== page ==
Disappointments in Language Learning
I’ve been learning Dutch. I’ve been living in the Netherlands for more than a few months now, and I can’t help but feel disappointed by myself.
I’ve tried countless programs, added things to my learning list, cut things from my learning list. I’ve watched tv programs and youtube videos in Dutch, I’ve tried communicating with people in Dutch. I have attempted to speak Dutch more around the home.
I’ve listened to countless help videos on youtube from polyglots or language learning enthusiasts and honestly, the way they speak about how quickly I should be able to ‘acquire’ a language.
It puts me down.
In theory, I should be able to learn Dutch in a year to at least a conversational standard. It takes 660 hours for the average brit to learn this language. Granted I haven’t hit those hours yet, but the longer I live here, the more disheartened I feel.
How it’s going.
The last few days, I’ve taken some huge steps backwards in my language learning. That’s most likely because I haven’t been practising as much as I should.
Practising is frustrating when you find yourself making the same mistakes over and over again.
Conversations are also a tricky one because depending on the topic and vocabulary used, you can be reasonably fluent or a bumbling fool. This makes it difficult to converse because nobody really knows what level I’m on, sometimes I don’t even know. My ability to speak a new language constantly shifts.
Depending on the day, how tired I am or just how much vocabulary I know about any given topic can change how effective I am in my communication.
That makes progress tough. You can have a fluent-ish conversation one day and a stumbling broken one the next. Thing is without those conversations that you struggle with. You’ll never know what you need to learn next.
What language learners need to keep in mind at times like this is where we started.
I’m so much better and braver with my speaking than before. I need to remember that I am just a baby speaker and that I’m still learning how to use a new and unfamiliar language.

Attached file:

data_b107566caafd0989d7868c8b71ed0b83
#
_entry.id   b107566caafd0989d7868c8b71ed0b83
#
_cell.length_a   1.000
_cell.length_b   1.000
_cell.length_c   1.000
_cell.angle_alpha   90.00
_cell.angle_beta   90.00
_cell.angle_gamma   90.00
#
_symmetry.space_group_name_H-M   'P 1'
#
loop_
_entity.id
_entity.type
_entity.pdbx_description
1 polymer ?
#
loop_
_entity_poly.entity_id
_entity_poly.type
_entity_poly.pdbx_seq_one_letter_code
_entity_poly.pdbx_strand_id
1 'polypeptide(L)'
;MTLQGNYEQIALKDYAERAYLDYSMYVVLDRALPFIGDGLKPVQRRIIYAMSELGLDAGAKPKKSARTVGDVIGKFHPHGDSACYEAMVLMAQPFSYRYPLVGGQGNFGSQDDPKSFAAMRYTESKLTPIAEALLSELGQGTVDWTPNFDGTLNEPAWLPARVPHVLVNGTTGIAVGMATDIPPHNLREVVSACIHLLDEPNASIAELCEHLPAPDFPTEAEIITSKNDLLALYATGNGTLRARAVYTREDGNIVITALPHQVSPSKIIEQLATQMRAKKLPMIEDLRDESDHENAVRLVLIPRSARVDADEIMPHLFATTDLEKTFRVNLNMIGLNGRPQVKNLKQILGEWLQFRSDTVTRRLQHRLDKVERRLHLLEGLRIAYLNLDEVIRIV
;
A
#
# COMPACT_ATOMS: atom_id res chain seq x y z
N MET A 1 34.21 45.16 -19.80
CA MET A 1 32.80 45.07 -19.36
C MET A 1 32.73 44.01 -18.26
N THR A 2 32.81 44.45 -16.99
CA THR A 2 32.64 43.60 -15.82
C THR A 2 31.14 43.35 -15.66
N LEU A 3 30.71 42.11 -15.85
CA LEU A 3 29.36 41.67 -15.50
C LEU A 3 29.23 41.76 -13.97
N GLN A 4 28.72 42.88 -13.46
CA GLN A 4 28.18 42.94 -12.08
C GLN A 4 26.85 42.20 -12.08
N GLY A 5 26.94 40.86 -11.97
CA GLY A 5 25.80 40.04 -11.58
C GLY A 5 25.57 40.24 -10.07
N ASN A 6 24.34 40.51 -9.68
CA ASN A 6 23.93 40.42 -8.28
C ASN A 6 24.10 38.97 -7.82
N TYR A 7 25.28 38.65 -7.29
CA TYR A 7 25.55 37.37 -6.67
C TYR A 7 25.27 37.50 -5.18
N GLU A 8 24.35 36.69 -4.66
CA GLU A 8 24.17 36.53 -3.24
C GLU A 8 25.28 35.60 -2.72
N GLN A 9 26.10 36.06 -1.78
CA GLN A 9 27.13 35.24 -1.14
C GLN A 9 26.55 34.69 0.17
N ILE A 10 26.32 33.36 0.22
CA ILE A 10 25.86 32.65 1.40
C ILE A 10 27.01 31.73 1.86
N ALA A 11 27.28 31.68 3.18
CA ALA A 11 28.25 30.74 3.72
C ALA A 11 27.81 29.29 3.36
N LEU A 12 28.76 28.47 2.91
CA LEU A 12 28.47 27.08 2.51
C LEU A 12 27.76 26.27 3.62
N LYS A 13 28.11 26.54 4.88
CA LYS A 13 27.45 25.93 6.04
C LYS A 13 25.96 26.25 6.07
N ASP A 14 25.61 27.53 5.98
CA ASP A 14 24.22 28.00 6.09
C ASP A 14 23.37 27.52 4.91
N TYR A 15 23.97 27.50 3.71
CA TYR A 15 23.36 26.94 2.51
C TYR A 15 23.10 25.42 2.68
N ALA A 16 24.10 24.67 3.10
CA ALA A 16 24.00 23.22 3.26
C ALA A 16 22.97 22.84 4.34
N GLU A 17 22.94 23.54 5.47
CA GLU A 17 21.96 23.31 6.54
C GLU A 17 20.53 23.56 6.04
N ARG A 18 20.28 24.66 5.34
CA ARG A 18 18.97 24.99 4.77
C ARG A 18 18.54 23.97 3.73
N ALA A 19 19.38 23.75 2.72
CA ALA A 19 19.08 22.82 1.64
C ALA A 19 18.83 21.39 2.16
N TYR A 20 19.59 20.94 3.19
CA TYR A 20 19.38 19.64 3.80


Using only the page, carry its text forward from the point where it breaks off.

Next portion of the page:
I’m allowed to make mistakes. No one expects me to speak perfectly.
Here is the other thing, I’m allowed to make mistakes in Dutch for the rest of my life. There is never going to be a day when I can say absolutely everything that I want to at any moment in time. I still can’t do that in English, and that’s my native language!
Why do I expect so much from myself in a language that I haven’t been using for twenty-four years of my life when I still make mistakes in English?
We language learners need to give ourselves time, practise and patience. It’s not all going to click in one day. It’s like changing gears from lowest to highest. There will be a few clicks throughout the process. I need to give myself time to shift gears and adjust to newer difficulties.
Making more mistakes when speaking isn’t a bad thing for language learning. It simply means that I’m being braver and trying new ways to communicate. The fact that I am now willing to try and speak despite the potential mistakes says so much about where I actually am on the progress scale.
Don’t give up on your target language. Mistakes will happen forever. It’s about understanding that mistakes don’t mean you’re doing badly at language learning. Mistakes mean that you’re developing confidence and you’re willing to try new things!